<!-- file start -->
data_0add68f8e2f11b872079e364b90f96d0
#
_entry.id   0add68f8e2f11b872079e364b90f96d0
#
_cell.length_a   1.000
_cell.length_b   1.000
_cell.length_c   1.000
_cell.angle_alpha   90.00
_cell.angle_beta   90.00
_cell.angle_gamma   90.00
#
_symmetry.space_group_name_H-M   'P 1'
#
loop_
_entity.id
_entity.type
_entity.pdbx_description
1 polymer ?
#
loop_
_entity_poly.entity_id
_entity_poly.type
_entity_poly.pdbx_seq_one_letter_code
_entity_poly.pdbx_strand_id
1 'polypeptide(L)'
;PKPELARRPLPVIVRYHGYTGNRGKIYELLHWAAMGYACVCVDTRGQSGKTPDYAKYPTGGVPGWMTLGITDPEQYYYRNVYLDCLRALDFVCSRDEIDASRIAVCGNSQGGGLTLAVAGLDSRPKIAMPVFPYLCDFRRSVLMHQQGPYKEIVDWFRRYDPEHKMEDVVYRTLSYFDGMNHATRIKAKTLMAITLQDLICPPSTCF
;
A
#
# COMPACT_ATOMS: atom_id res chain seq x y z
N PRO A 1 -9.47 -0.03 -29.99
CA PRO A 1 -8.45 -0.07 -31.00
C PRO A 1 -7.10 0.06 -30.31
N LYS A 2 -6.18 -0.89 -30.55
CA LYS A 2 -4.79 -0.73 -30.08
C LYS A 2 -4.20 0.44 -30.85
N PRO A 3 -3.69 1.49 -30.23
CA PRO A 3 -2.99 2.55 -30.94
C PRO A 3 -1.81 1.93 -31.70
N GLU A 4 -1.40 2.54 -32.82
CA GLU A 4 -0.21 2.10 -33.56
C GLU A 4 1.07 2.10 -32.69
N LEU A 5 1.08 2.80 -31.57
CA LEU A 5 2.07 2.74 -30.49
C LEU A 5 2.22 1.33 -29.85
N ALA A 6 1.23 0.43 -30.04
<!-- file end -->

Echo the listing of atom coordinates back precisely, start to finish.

data_0add68f8e2f11b872079e364b90f96d0
#
_entry.id   0add68f8e2f11b872079e364b90f96d0
#
_cell.length_a   1.000
_cell.length_b   1.000
_cell.length_c   1.000
_cell.angle_alpha   90.00
_cell.angle_beta   90.00
_cell.angle_gamma   90.00
#
_symmetry.space_group_name_H-M   'P 1'
#
loop_
_entity.id
_entity.type
_entity.pdbx_description
1 polymer ?
#
loop_
_entity_poly.entity_id
_entity_poly.type
_entity_poly.pdbx_seq_one_letter_code
_entity_poly.pdbx_strand_id
1 'polypeptide(L)'
;PKPELARRPLPVIVRYHGYTGNRGKIYELLHWAAMGYACVCVDTRGQSGKTPDYAKYPTGGVPGWMTLGITDPEQYYYRNVYLDCLRALDFVCSRDEIDASRIAVCGNSQGGGLTLAVAGLDSRPKIAMPVFPYLCDFRRSVLMHQQGPYKEIVDWFRRYDPEHKMEDVVYRTLSYFDGMNHATRIKAKTLMAITLQDLICPPSTCF
;
A
#
# COMPACT_ATOMS: atom_id res chain seq x y z
N PRO A 1 -9.47 -0.03 -29.99
CA PRO A 1 -8.45 -0.07 -31.00
C PRO A 1 -7.10 0.06 -30.31
N LYS A 2 -6.18 -0.89 -30.55
CA LYS A 2 -4.79 -0.73 -30.08
C LYS A 2 -4.20 0.44 -30.85
N PRO A 3 -3.69 1.49 -30.23
CA PRO A 3 -2.99 2.55 -30.94
C PRO A 3 -1.81 1.93 -31.70
N GLU A 4 -1.40 2.54 -32.82
CA GLU A 4 -0.21 2.10 -33.56
C GLU A 4 1.07 2.10 -32.69
N LEU A 5 1.08 2.80 -31.57
CA LEU A 5 2.07 2.74 -30.49
C LEU A 5 2.22 1.33 -29.85
N ALA A 6 1.23 0.43 -30.04